Altar Me

I was just scrolling through my Facebook newsfeed when I came across a whole load of pictures from various different Pagan/Wiccan groups displaying members altars. All of these pictures showed off some kind of wealth in the manner of which they had displayed plenty of expensive looking items. This has led me to think about how commercial paganism really is, beyond what any other religion may be. This is ironic because Paganism is a nature based spirituality, based upon ways of the old. How has modern day consumerism come to affect how we worship? I, myself, am guilty of wishing I had the money to splash on fancy chalices, athames and altar cloths. These things are expensive. I see the types of clothing that is fashionable, generally, among other pagans and free spirits and I wonder where on earth they are able to raise that kind of money. Do they still have all of their organs? Their limbs? I window shop with envy pouring out of my eyes.

As I was learning, online, about Wicca, most of the sources told me about how I should have an altar from which I could practice the craft and be at peace. They recommended that I have items that symbolise the elements. Wands, athames, crystals, candles, incense, statues, cloths, you know it. Then of course, there are all the different forms of divination that one could try their hand at. These too, can also be quite costly. I myself wanted to try and make everything. However, when I realised that my sister had thrown away my wand, and my best friends had gone mouldy from the oil that she had rubbed into it. At this point, I didn’t really talk about my beliefs and was still very much in the broom cupboard! I thought about making my own deck of tarot cards but after studying my first deck, I was worried that it would be far too complicated.

My own ‘altar’ is a window sill. I had a few small candles, a small card trinket box of tumble stones, an incense box I found on a car boot sale, with various different types of incense, and often a glass of water. It’s very basic but isn’t that what the practice is all about? Using what you’ve got, making what you haven’t, and keeping it close to nature, close to your heart? It’s almost like a status symbol or a competition. There’s a programme I liked that was on BBC called Switch, I thoroughly enjoyed it and it really did show, to me, what the community is like. They used ‘normal’ women vs ‘posh’ women. In the reality I see it’s ‘normal’, as I would class myself, vs the expensive lifestyle of the pagan hippy. I understand that this is pretty controversial and could probably cause some argument. The ‘free-living’ hippy lifestyle, doesn’t look very free from where I stand. That’s not to say that it is wrong and if you have the money to travel, to buy pretty things or to help people, then do it. Feel free to. A part of the Rede is to ‘Live and let live’, after all.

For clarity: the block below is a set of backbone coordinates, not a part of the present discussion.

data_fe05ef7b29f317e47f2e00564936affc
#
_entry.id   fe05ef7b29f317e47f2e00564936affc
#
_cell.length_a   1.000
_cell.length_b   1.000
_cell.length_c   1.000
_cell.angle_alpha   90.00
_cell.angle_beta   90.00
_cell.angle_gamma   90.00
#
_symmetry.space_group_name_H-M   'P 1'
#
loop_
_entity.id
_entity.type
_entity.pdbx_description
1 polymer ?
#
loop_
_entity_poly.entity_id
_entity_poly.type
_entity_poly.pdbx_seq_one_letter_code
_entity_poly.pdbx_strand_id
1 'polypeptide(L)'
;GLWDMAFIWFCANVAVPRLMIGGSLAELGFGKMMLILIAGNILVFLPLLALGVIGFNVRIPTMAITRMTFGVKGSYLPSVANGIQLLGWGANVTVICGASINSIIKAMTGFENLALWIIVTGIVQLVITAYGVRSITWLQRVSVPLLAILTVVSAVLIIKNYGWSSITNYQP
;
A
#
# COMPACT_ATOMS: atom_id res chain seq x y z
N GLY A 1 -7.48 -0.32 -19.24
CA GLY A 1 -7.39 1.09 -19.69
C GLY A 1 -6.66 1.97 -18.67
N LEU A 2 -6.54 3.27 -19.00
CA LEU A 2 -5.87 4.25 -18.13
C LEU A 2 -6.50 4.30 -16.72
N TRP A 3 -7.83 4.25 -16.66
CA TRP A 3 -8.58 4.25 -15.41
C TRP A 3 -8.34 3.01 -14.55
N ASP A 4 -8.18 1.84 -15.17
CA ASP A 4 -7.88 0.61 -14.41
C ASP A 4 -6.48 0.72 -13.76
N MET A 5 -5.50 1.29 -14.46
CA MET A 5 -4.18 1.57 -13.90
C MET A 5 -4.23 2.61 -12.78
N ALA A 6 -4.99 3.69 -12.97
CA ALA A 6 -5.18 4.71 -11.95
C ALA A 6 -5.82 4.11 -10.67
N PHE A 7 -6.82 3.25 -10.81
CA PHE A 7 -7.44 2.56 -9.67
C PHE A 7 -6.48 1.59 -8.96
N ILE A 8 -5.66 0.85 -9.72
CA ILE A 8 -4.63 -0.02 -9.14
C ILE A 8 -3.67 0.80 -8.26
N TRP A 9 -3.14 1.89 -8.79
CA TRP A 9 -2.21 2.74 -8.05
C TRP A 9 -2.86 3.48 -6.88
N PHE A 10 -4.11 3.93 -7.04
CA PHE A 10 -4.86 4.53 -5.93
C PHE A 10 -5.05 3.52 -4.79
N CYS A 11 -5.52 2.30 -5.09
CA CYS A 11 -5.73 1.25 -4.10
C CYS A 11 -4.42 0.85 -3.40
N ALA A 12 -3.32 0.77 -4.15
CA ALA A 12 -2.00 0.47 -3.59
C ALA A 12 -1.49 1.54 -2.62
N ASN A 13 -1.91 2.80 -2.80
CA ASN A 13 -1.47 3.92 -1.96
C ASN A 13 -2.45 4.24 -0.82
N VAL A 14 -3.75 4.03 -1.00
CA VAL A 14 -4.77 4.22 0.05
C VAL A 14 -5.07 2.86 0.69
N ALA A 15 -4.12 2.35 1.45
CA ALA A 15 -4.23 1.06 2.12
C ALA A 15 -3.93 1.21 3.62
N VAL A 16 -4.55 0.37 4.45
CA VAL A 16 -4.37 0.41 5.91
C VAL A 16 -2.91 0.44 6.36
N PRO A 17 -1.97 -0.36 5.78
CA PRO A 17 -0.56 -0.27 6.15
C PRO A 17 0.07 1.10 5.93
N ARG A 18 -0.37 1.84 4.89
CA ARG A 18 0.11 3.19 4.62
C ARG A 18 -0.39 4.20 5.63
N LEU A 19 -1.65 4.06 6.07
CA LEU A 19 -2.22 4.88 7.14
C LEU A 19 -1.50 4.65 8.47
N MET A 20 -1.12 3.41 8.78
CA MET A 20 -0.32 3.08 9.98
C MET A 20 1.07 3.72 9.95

Anyway, I’m not sure what else I really have to say on the matter of the commercialisation of Paganism and Wicca. It is something I’ve been thinking about for years, ever since I’d taught one of my school friends about it and a few days later she’d persuaded her mum to buy her a very fancy carved table to begin her altar on. I was shocked that her mum had done that, considering I had third degree question from her mother- just in case I was badly influencing her daughter, of course. I have no idea what has become of that friends beliefs as she moved away and we’ve slowly lost contact as people do, but I’ve not forgotten. What are your thoughts? Is it all necessary?

Thanks for reading! See you soon x

Side Note: Image is not mine.


8 thoughts on “Altar Me

  1. Do you have a picture of your altar ? I want to see it 😀 Well I’m still working on my altar (note: I’m not a Wiccan or a Pagan, but something more broader and undefined yet) and I also have some items. For me I don’t chose based on “keep it simple” or “keep it close to nature”. For me I select them based on my feelings (I guess by its energy?), and I don’t buy them at shops. I buy them second hand or on flea market. Not really because the price (well in fact price is an important factor !) but more because the story behind the item. And also you found that item at the flea market, like it was waiting for you. In the item’s life it could have hunderds of previous owners (or just one) and it could have lived thousand of adventures just to start another one with you. I once bought a coin from Africa 1940, so I think about the story of a coin in the WWII era. How it travelled from one person to another and the places it have been and so on.